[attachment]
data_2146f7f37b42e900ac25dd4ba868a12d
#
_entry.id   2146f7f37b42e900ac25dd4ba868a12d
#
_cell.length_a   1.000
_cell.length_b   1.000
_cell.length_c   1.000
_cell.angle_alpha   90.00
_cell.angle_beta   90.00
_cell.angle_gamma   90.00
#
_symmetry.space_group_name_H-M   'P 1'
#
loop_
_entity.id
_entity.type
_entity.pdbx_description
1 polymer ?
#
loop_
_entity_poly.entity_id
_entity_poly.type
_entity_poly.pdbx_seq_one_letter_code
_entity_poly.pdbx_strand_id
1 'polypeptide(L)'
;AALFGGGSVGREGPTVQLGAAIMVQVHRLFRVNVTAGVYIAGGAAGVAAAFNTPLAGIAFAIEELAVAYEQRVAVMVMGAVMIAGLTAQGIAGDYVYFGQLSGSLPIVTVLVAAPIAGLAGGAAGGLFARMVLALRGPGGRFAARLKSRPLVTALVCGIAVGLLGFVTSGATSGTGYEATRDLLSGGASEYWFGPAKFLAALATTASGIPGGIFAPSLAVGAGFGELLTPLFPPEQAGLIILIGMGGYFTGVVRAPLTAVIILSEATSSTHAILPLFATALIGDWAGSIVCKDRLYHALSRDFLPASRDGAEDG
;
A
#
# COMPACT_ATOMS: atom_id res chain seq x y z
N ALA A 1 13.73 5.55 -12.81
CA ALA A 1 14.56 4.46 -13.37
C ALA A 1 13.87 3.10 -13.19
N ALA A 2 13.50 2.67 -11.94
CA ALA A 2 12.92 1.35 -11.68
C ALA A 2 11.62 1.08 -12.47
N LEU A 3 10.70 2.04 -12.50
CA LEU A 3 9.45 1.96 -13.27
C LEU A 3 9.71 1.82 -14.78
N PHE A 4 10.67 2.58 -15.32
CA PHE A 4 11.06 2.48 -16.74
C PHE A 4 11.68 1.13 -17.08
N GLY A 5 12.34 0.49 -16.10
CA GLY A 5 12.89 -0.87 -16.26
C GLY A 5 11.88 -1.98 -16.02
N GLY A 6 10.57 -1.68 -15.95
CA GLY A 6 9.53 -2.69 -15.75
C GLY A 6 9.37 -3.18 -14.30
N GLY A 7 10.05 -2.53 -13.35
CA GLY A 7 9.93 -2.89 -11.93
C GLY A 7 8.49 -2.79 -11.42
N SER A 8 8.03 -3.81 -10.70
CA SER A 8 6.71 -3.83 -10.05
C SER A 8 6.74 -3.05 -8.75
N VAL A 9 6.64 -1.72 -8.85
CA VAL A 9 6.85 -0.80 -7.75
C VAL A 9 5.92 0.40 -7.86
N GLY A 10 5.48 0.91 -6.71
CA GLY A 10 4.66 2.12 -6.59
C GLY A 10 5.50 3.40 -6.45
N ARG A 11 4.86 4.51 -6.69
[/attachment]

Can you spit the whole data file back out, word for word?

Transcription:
data_2146f7f37b42e900ac25dd4ba868a12d
#
_entry.id   2146f7f37b42e900ac25dd4ba868a12d
#
_cell.length_a   1.000
_cell.length_b   1.000
_cell.length_c   1.000
_cell.angle_alpha   90.00
_cell.angle_beta   90.00
_cell.angle_gamma   90.00
#
_symmetry.space_group_name_H-M   'P 1'
#
loop_
_entity.id
_entity.type
_entity.pdbx_description
1 polymer ?
#
loop_
_entity_poly.entity_id
_entity_poly.type
_entity_poly.pdbx_seq_one_letter_code
_entity_poly.pdbx_strand_id
1 'polypeptide(L)'
;AALFGGGSVGREGPTVQLGAAIMVQVHRLFRVNVTAGVYIAGGAAGVAAAFNTPLAGIAFAIEELAVAYEQRVAVMVMGAVMIAGLTAQGIAGDYVYFGQLSGSLPIVTVLVAAPIAGLAGGAAGGLFARMVLALRGPGGRFAARLKSRPLVTALVCGIAVGLLGFVTSGATSGTGYEATRDLLSGGASEYWFGPAKFLAALATTASGIPGGIFAPSLAVGAGFGELLTPLFPPEQAGLIILIGMGGYFTGVVRAPLTAVIILSEATSSTHAILPLFATALIGDWAGSIVCKDRLYHALSRDFLPASRDGAEDG
;
A
#
# COMPACT_ATOMS: atom_id res chain seq x y z
N ALA A 1 13.73 5.55 -12.81
CA ALA A 1 14.56 4.46 -13.37
C ALA A 1 13.87 3.10 -13.19
N ALA A 2 13.50 2.67 -11.94
CA ALA A 2 12.92 1.35 -11.68
C ALA A 2 11.62 1.08 -12.47
N LEU A 3 10.70 2.04 -12.50
CA LEU A 3 9.45 1.96 -13.27
C LEU A 3 9.71 1.82 -14.78
N PHE A 4 10.67 2.58 -15.32
CA PHE A 4 11.06 2.48 -16.74
C PHE A 4 11.68 1.13 -17.08
N GLY A 5 12.34 0.49 -16.10
CA GLY A 5 12.89 -0.87 -16.26
C GLY A 5 11.88 -1.98 -16.02
N GLY A 6 10.57 -1.68 -15.95
CA GLY A 6 9.53 -2.69 -15.75
C GLY A 6 9.37 -3.18 -14.30
N GLY A 7 10.05 -2.53 -13.35
CA GLY A 7 9.93 -2.89 -11.93
C GLY A 7 8.49 -2.79 -11.42
N SER A 8 8.03 -3.81 -10.70
CA SER A 8 6.71 -3.83 -10.05
C SER A 8 6.74 -3.05 -8.75
N VAL A 9 6.64 -1.72 -8.85
CA VAL A 9 6.85 -0.80 -7.75
C VAL A 9 5.92 0.40 -7.86
N GLY A 10 5.48 0.91 -6.71
CA GLY A 10 4.66 2.12 -6.59
C GLY A 10 5.50 3.40 -6.45
N ARG A 11 4.86 4.51 -6.69